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Eastern Montana Community Mental Health Center

The Eastern Montana Community Mental Health Center in Miles City.

CASEY PAGE, Gazette Staff

Comprehensive Community Mental Health Centers were created in 1963 by President John F. Kennedy when he signed into law the Community Mental Health Act. This law helped people with mental illnesses that were “warehoused” in hospitals and institutions move back into their communities.

In Montana, the law led to creation of Western Montana Mental Health Center, Center for Mental Health, South Central Montana Regional Mental Health Center, and Eastern Montana Community Mental Health Center. We write today as the medical directors for these four centers.

Montana’s revenue shortfall has caused drastic cuts to our budgets, as well as many other social service agencies that serve some of Montana’s most vulnerable people. To date, cuts have been implemented that have severely reduced our budgets, caused the closing of treatment programs, impacted therapeutic group homes, required dozens of staff to be laid off, and put in jeopardy our ability to continue to treat our clients with community-based programs. These cuts are reminiscent of the managed care debacle when the state partnered with an out-of-state company, Magellan, in the mid-1990s.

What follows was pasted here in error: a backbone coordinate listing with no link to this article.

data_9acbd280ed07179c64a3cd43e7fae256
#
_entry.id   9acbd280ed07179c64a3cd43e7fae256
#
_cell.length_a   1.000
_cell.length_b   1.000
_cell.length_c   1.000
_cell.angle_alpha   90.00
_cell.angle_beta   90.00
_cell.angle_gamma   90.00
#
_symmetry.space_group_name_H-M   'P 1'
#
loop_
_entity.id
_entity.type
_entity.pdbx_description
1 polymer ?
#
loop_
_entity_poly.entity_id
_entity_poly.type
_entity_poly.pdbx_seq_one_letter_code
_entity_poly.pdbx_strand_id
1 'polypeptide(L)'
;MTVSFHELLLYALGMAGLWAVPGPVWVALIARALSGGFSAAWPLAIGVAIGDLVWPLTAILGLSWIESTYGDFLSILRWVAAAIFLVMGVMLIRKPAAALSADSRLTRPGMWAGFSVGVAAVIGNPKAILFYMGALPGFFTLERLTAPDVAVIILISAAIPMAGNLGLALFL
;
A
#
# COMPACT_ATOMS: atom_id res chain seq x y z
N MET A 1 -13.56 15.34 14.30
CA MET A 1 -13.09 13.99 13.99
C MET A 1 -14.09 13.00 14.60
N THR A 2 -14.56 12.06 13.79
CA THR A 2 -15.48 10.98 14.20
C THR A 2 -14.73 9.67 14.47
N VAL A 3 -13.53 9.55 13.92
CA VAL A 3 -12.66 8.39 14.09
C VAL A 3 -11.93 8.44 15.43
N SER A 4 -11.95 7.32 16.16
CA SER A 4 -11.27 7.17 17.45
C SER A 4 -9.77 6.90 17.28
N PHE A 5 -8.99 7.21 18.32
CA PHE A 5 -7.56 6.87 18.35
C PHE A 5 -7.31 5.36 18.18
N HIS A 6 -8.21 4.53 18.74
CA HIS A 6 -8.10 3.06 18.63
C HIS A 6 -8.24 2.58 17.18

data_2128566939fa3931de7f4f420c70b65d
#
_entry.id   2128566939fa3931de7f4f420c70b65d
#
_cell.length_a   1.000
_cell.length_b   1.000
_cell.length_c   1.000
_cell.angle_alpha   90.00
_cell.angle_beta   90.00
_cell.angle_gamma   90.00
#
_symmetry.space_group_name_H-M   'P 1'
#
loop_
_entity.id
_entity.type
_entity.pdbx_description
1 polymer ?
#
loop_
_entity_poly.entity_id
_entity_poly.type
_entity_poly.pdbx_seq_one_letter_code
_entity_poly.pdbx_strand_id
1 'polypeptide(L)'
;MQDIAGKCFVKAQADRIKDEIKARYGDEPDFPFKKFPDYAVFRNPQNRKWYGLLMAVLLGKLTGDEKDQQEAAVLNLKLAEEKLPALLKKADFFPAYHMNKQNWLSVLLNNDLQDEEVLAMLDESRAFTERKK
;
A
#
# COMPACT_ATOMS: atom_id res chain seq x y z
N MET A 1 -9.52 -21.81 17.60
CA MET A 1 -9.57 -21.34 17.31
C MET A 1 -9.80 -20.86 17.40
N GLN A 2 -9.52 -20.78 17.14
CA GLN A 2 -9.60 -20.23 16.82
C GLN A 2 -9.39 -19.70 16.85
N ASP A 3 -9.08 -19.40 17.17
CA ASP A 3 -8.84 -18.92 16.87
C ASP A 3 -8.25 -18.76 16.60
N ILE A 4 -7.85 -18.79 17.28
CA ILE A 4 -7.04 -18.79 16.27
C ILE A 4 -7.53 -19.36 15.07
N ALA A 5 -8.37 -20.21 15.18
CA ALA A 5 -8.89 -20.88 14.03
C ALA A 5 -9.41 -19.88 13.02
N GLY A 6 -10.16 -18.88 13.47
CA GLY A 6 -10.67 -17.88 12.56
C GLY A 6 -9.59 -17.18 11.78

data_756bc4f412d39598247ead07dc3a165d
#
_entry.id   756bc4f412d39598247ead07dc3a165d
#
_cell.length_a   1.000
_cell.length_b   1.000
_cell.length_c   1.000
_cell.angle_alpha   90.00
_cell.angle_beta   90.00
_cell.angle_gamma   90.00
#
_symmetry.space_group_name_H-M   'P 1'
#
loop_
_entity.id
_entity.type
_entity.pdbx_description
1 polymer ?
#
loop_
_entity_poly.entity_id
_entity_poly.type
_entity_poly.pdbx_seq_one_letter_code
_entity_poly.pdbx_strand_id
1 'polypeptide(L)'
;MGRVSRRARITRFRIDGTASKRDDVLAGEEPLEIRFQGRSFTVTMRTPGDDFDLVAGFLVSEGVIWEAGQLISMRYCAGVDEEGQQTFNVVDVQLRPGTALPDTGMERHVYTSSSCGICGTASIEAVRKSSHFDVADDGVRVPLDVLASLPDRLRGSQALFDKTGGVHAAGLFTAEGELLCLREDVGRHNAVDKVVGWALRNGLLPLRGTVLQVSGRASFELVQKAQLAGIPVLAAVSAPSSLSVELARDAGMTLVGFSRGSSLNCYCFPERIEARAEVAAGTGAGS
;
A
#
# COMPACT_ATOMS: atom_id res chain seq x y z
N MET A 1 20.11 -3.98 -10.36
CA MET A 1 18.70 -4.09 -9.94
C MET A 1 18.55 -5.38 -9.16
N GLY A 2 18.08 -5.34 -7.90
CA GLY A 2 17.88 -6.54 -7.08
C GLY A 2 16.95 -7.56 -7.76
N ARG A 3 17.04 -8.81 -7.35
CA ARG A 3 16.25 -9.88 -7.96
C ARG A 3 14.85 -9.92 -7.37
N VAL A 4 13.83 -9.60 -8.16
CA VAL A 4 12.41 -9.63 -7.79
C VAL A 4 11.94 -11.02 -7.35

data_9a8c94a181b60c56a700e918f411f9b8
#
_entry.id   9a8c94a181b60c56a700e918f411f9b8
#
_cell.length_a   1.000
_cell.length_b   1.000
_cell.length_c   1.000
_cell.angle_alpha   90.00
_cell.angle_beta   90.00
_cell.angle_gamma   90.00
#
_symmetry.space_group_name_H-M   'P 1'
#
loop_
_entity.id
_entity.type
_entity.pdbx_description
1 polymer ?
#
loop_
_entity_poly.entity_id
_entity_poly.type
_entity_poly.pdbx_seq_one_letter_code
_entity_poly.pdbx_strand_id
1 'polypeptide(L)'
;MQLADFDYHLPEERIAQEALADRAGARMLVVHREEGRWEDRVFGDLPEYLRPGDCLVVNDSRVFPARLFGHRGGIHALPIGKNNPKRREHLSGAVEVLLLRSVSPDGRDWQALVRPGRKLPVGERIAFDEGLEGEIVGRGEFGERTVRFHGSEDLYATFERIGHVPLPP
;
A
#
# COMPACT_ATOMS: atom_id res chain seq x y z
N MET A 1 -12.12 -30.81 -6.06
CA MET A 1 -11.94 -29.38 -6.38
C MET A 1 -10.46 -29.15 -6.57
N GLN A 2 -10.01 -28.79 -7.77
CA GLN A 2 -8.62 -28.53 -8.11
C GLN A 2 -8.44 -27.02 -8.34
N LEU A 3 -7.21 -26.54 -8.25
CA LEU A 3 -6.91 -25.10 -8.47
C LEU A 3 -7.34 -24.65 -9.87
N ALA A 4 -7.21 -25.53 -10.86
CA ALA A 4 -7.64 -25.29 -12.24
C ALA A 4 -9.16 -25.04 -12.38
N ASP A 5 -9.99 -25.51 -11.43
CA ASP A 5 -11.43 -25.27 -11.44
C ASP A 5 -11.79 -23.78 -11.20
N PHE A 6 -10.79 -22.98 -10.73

Now, the state is proposing additional cuts to treatment for our behavioral health clients. Substance use disorders and mental health conditions overlap 80 percent of the time. These are people living with a substance use disorder from alcohol, prescription drugs or substance use.

We find ourselves on the frontline of a national epidemic. According to Attorney General Tim Fox, one in 10 Montanans is dependent on or abusing drugs or alcohol.

In Montana’s Department of Public Health and Human Services' Substance Abuse Prevention and Treatment Services State Plan 2015-2018, the State lists as its first goal, “To provide evidence-based program supports and services that improves and sustains the recovery of individuals with substance abuse disorders to provide needed services to a minimum of 10,000 people per year.”

However, the new rule proposed by DPHHS actually suggests cutting the rate paid for SUD assessments, shortening the number of hours for group treatment sessions, reducing the number of group sessions available to those needing treatment support for recovery, increasing the staffing requirements for recovery homes, and reducing the rates of reimbursement for all services which ultimately will grossly reduce the availability of services in Montana communities. These reductions in reimbursement further cripple the ability to pay a fair wage to the clinicians who serve these clients.

Opioid warnings

This is ineffective for obvious reasons, and even more so in that that the Montana attorney general recently held a summit to support Montana in this time of substance use disorder crisis, specifically with opioid and methamphetamine use disorders. In addition, the state wisely expanded SUD service options through Medicaid Expansion so that more treatment could be provided, which was an excellent move. However, with the severe reduction of reimbursement rates and the time restrictions for groups, as well as the reduction of the assessment rate, the State is now, wittingly or unwittingly, forcing a reduction in access to available treatment.